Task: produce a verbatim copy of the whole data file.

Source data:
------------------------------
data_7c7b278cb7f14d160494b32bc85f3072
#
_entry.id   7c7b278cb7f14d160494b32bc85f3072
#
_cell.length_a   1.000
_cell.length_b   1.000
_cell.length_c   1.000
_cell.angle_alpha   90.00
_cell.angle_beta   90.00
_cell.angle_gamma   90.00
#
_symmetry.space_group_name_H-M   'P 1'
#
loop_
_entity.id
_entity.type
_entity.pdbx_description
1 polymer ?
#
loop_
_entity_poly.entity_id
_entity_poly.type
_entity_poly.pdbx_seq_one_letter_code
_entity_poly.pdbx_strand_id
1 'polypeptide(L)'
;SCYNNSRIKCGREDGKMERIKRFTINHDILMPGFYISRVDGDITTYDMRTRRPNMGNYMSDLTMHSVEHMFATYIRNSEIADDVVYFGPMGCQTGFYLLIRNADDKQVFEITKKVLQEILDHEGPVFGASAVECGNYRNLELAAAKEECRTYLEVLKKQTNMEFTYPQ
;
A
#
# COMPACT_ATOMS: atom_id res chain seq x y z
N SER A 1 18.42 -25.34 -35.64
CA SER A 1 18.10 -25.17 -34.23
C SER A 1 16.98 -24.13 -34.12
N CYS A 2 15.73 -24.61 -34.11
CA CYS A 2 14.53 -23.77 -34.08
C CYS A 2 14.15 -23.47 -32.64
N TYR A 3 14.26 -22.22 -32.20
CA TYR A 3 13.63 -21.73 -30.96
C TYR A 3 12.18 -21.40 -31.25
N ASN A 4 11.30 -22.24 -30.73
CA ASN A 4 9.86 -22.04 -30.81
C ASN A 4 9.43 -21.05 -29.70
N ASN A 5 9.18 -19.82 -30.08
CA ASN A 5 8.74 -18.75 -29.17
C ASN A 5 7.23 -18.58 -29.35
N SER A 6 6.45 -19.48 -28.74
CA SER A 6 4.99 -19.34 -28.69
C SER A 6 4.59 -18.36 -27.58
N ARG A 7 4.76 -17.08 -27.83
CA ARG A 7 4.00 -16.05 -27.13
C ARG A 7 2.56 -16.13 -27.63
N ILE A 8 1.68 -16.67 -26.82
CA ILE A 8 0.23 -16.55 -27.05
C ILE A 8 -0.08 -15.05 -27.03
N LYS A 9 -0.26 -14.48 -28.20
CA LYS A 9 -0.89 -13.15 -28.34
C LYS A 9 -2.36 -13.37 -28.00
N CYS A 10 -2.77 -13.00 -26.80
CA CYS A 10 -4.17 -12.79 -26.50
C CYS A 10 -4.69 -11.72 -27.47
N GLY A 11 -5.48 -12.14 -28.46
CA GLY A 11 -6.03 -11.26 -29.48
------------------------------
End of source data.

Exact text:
data_7c7b278cb7f14d160494b32bc85f3072
#
_entry.id   7c7b278cb7f14d160494b32bc85f3072
#
_cell.length_a   1.000
_cell.length_b   1.000
_cell.length_c   1.000
_cell.angle_alpha   90.00
_cell.angle_beta   90.00
_cell.angle_gamma   90.00
#
_symmetry.space_group_name_H-M   'P 1'
#
loop_
_entity.id
_entity.type
_entity.pdbx_description
1 polymer ?
#
loop_
_entity_poly.entity_id
_entity_poly.type
_entity_poly.pdbx_seq_one_letter_code
_entity_poly.pdbx_strand_id
1 'polypeptide(L)'
;SCYNNSRIKCGREDGKMERIKRFTINHDILMPGFYISRVDGDITTYDMRTRRPNMGNYMSDLTMHSVEHMFATYIRNSEIADDVVYFGPMGCQTGFYLLIRNADDKQVFEITKKVLQEILDHEGPVFGASAVECGNYRNLELAAAKEECRTYLEVLKKQTNMEFTYPQ
;
A
#
# COMPACT_ATOMS: atom_id res chain seq x y z
N SER A 1 18.42 -25.34 -35.64
CA SER A 1 18.10 -25.17 -34.23
C SER A 1 16.98 -24.13 -34.12
N CYS A 2 15.73 -24.61 -34.11
CA CYS A 2 14.53 -23.77 -34.08
C CYS A 2 14.15 -23.47 -32.64
N TYR A 3 14.26 -22.22 -32.20
CA TYR A 3 13.63 -21.73 -30.96
C TYR A 3 12.18 -21.40 -31.25
N ASN A 4 11.30 -22.24 -30.73
CA ASN A 4 9.86 -22.04 -30.81
C ASN A 4 9.43 -21.05 -29.70
N ASN A 5 9.18 -19.82 -30.08
CA ASN A 5 8.74 -18.75 -29.17
C ASN A 5 7.23 -18.58 -29.35
N SER A 6 6.45 -19.48 -28.74
CA SER A 6 4.99 -19.34 -28.69
C SER A 6 4.59 -18.36 -27.58
N ARG A 7 4.76 -17.08 -27.83
CA ARG A 7 4.00 -16.05 -27.13
C ARG A 7 2.56 -16.13 -27.63
N ILE A 8 1.68 -16.67 -26.82
CA ILE A 8 0.23 -16.55 -27.05
C ILE A 8 -0.08 -15.05 -27.03
N LYS A 9 -0.26 -14.48 -28.20
CA LYS A 9 -0.89 -13.15 -28.34
C LYS A 9 -2.36 -13.37 -28.00
N CYS A 10 -2.77 -13.00 -26.80
CA CYS A 10 -4.17 -12.79 -26.50
C CYS A 10 -4.69 -11.72 -27.47
N GLY A 11 -5.48 -12.14 -28.46
CA GLY A 11 -6.03 -11.26 -29.48